The Advanced Medium Combat Aircraft (AMCA) would feature enhanced stealth qualities and ‘supercruise’ capabilities.
Reports suggest that discussions between the Ministry of Defense and the Ministry of Finance on the development of AMCA prototypes were over. The CCS, the highest decision-making body on India’s national security, is expected to put its stamp of approval early next year.
AMCA would ensure India’s entry into the elite club of countries with fifth-generation stealth warplanes. So far, only the US (F-35 and F-22 Raptor), Russia (Su-57 Felon), and China (J-20) have fifth-generation aircraft in their arsenal. Many experts believe that India could become the fourth country to operate an indigenous stealth fighter aircraft.
The cost of developing the 25-ton AMCA is expected to be roughly Rs 15,000 crore, with Mark-1 jet production starting in 2030-31.
The AMCA project is critical for the IAF, which now operates only 30-32 fighter squadrons. Despite the 36 4.5 generation French-made Rafale fighters, the service will not be able to reach the sanctioned strength of 42 squadrons in the next 10-15 years.
However, one major hurdle in the AMCA program is the engine. The AMCA design that was approved in December 2018 meets the IAF’s “preliminary staff qualitative requirements”. However, the lack of a powerful engine could be a major issue.
As a result, the first two AMCA Mark-1 squadrons will be equipped with the existing General Electric-414 afterburning turbofan engine with a thrust rating of 98 kilonewtons, while the next five squadrons of mark-2 will be equipped with a more powerful 110-kilonewton engine.
The foreign collaborator will be chosen by early-2022, and the new engine will be built in-house at the same time, as reported by TOI. The swing-role AMCA will have advanced stealth features such as “serpentine air-intake” and an internal bay for smart weapons, as well as radar dampening materials and a conformal antenna.
The fighter will also have data fusion and multi-sensor integration with AESA (active electronically scanned array) radars, as well as the supercruise capability, to achieve supersonic cruise speeds without the use of afterburners.
India now finally getting set to launch its most ambitious indigenous military aviation project to build a fifth-generation fighter or the advanced medium combat aircraft #AMCA with advanced stealth features as well as `supercruise’ capabilities. https://t.co/n8Os9vX7Jp
— Rajat Pandit (@rajatpTOI) November 22, 2021
Earlier this year, India’s Ministry of Defence (MoD) awarded a whopping Rs 48,000-crore contract to HAL for 83 LCA Mk-1A fighters for the Indian Air Force. The IAF’s first Mk-1A aircraft is expected to be delivered in March 2024, while the rest will be inducted into service by 2029.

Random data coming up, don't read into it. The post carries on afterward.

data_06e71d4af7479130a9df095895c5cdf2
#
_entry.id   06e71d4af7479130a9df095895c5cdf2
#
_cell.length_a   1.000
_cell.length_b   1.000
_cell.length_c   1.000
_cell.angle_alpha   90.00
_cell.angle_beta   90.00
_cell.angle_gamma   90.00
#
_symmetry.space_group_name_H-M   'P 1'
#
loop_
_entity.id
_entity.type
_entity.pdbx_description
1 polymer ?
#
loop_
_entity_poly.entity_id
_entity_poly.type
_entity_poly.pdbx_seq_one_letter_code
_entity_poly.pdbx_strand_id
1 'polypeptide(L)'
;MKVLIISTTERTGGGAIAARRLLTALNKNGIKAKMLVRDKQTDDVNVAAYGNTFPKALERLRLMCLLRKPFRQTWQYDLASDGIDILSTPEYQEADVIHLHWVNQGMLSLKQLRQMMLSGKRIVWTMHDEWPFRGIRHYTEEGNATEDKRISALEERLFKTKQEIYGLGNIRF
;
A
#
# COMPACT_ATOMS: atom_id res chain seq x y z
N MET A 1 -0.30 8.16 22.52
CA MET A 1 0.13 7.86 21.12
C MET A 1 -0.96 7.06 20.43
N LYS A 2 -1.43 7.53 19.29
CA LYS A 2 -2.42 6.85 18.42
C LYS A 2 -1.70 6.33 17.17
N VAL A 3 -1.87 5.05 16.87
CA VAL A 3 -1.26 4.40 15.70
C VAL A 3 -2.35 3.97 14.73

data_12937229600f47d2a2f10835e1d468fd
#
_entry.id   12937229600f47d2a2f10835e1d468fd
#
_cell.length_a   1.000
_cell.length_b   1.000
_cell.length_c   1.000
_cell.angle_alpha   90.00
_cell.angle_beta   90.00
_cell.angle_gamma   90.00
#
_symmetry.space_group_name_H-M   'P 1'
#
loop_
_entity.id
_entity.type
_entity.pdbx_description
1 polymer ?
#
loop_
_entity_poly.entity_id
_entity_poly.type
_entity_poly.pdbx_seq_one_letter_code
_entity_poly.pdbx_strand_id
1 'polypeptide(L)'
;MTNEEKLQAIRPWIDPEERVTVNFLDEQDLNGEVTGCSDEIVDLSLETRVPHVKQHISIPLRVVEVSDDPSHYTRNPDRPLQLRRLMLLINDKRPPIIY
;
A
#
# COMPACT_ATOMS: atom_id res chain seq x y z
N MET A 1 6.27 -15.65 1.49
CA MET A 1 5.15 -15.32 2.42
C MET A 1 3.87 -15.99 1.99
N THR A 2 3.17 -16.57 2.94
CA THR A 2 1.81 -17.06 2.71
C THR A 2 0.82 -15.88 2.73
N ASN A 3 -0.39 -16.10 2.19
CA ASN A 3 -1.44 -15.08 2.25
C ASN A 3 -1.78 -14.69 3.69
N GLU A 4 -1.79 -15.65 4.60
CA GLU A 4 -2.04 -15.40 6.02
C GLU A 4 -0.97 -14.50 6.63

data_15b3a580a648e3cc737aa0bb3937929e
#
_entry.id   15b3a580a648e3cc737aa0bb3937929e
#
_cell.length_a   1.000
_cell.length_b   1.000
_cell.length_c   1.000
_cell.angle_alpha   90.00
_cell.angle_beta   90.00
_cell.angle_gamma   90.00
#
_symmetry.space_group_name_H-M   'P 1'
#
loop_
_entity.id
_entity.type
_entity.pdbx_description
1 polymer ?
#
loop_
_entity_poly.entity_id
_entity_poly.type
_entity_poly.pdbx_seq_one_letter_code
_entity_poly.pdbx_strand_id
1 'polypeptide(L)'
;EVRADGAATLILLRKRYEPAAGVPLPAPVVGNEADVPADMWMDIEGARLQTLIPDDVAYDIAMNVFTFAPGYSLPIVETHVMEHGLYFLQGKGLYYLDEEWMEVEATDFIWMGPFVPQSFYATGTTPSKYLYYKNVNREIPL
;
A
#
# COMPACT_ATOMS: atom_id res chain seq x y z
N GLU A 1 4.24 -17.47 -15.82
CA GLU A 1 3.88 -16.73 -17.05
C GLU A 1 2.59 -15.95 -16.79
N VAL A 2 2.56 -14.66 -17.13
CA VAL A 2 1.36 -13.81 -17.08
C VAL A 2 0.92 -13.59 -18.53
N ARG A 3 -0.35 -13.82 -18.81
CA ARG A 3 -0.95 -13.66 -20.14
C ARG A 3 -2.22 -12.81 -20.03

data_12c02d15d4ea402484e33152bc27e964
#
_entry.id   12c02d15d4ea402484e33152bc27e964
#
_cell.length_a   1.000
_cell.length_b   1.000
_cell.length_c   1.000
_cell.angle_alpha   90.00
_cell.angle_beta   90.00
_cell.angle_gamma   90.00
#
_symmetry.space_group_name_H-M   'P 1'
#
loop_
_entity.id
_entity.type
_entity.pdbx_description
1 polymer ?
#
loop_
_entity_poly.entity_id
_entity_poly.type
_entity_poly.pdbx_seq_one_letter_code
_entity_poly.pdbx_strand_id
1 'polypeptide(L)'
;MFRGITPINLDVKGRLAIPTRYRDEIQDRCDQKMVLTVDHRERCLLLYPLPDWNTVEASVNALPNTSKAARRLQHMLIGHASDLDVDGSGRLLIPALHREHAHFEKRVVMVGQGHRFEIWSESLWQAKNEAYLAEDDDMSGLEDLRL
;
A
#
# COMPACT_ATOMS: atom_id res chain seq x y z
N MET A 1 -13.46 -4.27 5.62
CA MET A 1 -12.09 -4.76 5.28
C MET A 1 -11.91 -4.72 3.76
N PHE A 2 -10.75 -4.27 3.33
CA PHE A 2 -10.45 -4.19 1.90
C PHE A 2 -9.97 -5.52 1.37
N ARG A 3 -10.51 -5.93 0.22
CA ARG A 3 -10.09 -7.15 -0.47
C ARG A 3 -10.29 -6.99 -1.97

Then there’s the long-awaited “Make in India ” project for 114 new 4.5-generation fighters with “some fifth-generation capabilities” worth over Rs 1.25 lakh crore, which involves seven international contenders and is expected to receive initial “acceptance of necessity” next year.
The AMCA Program
The AMCA is a project of India to build a fifth-generation fighter plane for the Indian Air Force and Navy. Aeronautical Development Agency (ADA), an aircraft design and development agency under Defence Research and Development Organisation, is in charge of the aircraft design.
A public-private partnership between the DRDO, Hindustan Aeronautics Limited (HAL), and an Indian private business is slated to produce it. By 2028, the programme hopes to be in full production.
The AMCA, which is designed to perform a variety of missions such as air superiority, ground-strike, SEAD (Suppression of Enemy Air Defenses), and electronic warfare (EW), would replace the Sukhoi Su-30MKI air superiority fighter, which currently serves as the backbone of the IAF fighter fleet. Low radar cross-section and supercruise capability are key features of the AMCA design.
The feasibility study for AMCA has been completed, as has the preliminary design stage, and the project has now entered the detailed design phase, which began in February 2019. At Aero India 2019, a CAD model of the plane was displayed. By 2025, the maiden flight is expected, and serial production might start by 2030.
After the HAL Marut and HAL Tejas, the AMCA would be India’s third supersonic jet. AMCA will be built in two stages — AMCA Mk-1 and AMCA Mk-2. The former will be a fifth-generation fighter, while the AMCA Mk-2 will be more sophisticated, incorporating certain sixth-generation features.
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